Jazz-rock horn bands-typified by powerhouses such as Chicago, Blood, Sweet and Tears, Chase, Tower of Power, Don Ellis Orchestra, Buddy Rich and His Big Band, among others-reached their chartbusting zenith during the early 1970s. While they faded in popularity, they always maintained a fan base.
Perhaps for certain babyboomers like me, there was that exciting fusion of cool and brash jazz, hard rock and blues with cool roots going back to the early swing bands of the 1920s. That same excitement, I believe, is being rediscovered by a younger generation weaned on hip-hop nihilism, repetitive rock, and the lack of pop in 21st century America. You can hear the music again.
After decades of languishing in the shadows, the big sound of the classic jazz-rock horn band appears to be making a slow recovery.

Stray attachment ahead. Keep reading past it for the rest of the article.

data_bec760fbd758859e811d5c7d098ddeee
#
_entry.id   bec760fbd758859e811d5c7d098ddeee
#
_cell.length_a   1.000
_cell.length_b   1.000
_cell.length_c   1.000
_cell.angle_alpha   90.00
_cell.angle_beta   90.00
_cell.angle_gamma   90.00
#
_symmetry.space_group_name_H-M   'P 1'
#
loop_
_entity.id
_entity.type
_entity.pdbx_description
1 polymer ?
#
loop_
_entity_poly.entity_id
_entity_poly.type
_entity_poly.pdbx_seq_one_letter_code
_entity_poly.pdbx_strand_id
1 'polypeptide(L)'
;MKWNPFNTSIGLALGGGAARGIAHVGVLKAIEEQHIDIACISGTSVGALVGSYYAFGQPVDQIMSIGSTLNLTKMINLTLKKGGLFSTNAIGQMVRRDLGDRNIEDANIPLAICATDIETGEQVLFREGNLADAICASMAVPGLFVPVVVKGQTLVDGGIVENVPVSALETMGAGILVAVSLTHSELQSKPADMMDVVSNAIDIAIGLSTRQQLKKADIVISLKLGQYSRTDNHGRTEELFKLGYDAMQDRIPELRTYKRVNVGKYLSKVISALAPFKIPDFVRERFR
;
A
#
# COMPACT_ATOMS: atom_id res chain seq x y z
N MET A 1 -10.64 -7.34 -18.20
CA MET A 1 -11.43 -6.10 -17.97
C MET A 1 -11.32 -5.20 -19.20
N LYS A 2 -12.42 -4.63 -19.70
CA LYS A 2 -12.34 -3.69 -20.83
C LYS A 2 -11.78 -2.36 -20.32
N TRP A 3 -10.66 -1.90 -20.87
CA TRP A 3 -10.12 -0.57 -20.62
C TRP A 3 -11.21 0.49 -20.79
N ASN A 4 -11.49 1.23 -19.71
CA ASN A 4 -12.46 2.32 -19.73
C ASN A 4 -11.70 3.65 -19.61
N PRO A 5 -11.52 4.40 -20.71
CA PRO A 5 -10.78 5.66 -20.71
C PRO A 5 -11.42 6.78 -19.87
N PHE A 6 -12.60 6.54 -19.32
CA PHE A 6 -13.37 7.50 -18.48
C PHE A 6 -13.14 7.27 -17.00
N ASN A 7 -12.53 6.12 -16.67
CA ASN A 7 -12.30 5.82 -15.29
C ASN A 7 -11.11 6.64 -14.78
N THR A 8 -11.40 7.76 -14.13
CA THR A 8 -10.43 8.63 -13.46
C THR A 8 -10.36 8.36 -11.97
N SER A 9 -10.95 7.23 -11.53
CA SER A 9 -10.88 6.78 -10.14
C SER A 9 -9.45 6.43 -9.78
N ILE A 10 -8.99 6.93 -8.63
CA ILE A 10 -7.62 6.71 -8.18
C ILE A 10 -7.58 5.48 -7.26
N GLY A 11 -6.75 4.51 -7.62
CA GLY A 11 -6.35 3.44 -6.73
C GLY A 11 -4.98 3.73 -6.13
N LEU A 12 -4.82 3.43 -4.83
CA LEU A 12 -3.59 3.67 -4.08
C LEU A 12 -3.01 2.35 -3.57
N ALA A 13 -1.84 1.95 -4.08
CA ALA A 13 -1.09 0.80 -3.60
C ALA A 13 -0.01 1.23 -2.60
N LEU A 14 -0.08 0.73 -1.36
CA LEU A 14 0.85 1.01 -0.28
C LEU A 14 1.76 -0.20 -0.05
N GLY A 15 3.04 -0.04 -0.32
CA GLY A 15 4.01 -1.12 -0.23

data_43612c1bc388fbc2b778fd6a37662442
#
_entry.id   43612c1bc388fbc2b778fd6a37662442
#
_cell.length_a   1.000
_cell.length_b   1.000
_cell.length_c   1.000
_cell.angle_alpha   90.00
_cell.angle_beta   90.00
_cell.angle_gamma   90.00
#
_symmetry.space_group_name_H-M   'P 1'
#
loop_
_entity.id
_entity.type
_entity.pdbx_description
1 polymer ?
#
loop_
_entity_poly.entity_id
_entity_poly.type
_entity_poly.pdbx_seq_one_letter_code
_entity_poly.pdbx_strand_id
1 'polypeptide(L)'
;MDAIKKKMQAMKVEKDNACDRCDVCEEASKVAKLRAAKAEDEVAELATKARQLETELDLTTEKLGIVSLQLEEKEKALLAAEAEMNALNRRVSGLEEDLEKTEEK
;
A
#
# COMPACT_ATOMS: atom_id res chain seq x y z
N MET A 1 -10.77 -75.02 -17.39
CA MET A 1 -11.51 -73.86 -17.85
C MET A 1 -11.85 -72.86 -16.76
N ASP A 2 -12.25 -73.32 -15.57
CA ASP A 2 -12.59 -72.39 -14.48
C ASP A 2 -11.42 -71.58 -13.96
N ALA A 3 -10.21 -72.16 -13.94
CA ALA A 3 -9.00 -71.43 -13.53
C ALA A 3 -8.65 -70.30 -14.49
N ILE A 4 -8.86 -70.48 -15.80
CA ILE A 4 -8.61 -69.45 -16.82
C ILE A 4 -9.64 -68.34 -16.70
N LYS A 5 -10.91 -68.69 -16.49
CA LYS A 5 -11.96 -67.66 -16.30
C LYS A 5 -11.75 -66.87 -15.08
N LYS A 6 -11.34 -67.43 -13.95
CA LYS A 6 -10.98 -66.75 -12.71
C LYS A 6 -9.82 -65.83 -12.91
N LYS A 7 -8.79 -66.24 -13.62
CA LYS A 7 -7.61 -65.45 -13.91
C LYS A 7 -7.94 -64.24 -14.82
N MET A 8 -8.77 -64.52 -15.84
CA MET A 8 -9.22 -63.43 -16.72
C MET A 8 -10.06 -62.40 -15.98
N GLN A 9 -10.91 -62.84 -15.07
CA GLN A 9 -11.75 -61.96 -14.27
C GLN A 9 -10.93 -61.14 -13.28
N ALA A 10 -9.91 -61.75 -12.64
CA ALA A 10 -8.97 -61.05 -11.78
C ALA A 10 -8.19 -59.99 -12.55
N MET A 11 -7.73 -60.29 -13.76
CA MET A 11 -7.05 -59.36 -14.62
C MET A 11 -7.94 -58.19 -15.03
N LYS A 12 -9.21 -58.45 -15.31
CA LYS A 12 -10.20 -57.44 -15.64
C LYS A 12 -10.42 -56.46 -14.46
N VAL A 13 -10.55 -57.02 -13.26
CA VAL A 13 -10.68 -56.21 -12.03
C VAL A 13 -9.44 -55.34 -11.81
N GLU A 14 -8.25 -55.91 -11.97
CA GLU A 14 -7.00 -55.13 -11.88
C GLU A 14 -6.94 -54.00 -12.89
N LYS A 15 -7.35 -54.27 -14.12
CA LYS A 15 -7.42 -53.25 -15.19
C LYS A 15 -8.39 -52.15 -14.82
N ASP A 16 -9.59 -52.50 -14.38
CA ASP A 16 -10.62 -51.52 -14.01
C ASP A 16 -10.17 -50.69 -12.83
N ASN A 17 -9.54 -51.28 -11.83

Enter Satin and Steel-Vermont's contribution to the brassy revival. This band has paid its dues and deserves a high five for sticking to core principles-it was founded back in 1971 when BS&T, Chicago and others were taking jazz-rock fusion to new levels.
This writer agrees 100 percent with Dick Nordmeyer, Castleton Summer Concert on the Green's tireless volunteer promoter; he claims that Satin and Steel is synonymous with "wow". Amen! This local nine-piece band has to be heard to be believed. If you've never stood in front of a swingin'-ok, mea culpa, rockin'-horn band, you don't know what you've been missing. Having personally seen international wonders like BS&T and Chicago perform live back in the '70s, I am sincere when I say these guys really have the chops but with feet planted firmly in 2010.
On "Moon Day", Tuesday, July 20, at 7 p.m., you can experience Satin and Steel for yourself-live and free; the band promises to be one of the highpoints of the 2010 Castleton concert series.